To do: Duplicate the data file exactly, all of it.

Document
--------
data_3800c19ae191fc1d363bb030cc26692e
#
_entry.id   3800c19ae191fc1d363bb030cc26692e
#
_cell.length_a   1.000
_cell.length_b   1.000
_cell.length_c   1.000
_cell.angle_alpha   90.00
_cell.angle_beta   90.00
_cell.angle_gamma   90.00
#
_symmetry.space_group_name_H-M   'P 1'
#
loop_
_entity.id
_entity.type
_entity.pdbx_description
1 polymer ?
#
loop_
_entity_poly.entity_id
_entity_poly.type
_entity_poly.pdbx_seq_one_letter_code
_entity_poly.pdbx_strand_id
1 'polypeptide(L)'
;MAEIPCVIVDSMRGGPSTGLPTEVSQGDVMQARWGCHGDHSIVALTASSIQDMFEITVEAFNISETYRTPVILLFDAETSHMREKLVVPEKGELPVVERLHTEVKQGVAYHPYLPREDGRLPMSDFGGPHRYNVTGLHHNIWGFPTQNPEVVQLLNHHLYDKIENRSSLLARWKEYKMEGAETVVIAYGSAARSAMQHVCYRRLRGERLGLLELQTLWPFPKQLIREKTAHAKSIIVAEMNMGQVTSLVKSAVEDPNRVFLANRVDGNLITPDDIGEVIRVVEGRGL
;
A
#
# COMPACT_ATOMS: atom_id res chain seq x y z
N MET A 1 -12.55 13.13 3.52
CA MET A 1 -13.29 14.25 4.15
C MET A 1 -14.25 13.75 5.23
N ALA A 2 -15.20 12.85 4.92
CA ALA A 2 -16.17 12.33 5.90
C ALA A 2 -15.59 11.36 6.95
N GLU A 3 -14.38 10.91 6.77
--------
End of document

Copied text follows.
data_3800c19ae191fc1d363bb030cc26692e
#
_entry.id   3800c19ae191fc1d363bb030cc26692e
#
_cell.length_a   1.000
_cell.length_b   1.000
_cell.length_c   1.000
_cell.angle_alpha   90.00
_cell.angle_beta   90.00
_cell.angle_gamma   90.00
#
_symmetry.space_group_name_H-M   'P 1'
#
loop_
_entity.id
_entity.type
_entity.pdbx_description
1 polymer ?
#
loop_
_entity_poly.entity_id
_entity_poly.type
_entity_poly.pdbx_seq_one_letter_code
_entity_poly.pdbx_strand_id
1 'polypeptide(L)'
;MAEIPCVIVDSMRGGPSTGLPTEVSQGDVMQARWGCHGDHSIVALTASSIQDMFEITVEAFNISETYRTPVILLFDAETSHMREKLVVPEKGELPVVERLHTEVKQGVAYHPYLPREDGRLPMSDFGGPHRYNVTGLHHNIWGFPTQNPEVVQLLNHHLYDKIENRSSLLARWKEYKMEGAETVVIAYGSAARSAMQHVCYRRLRGERLGLLELQTLWPFPKQLIREKTAHAKSIIVAEMNMGQVTSLVKSAVEDPNRVFLANRVDGNLITPDDIGEVIRVVEGRGL
;
A
#
# COMPACT_ATOMS: atom_id res chain seq x y z
N MET A 1 -12.55 13.13 3.52
CA MET A 1 -13.29 14.25 4.15
C MET A 1 -14.25 13.75 5.23
N ALA A 2 -15.20 12.85 4.92
CA ALA A 2 -16.17 12.33 5.90
C ALA A 2 -15.59 11.36 6.95
N GLU A 3 -14.38 10.91 6.77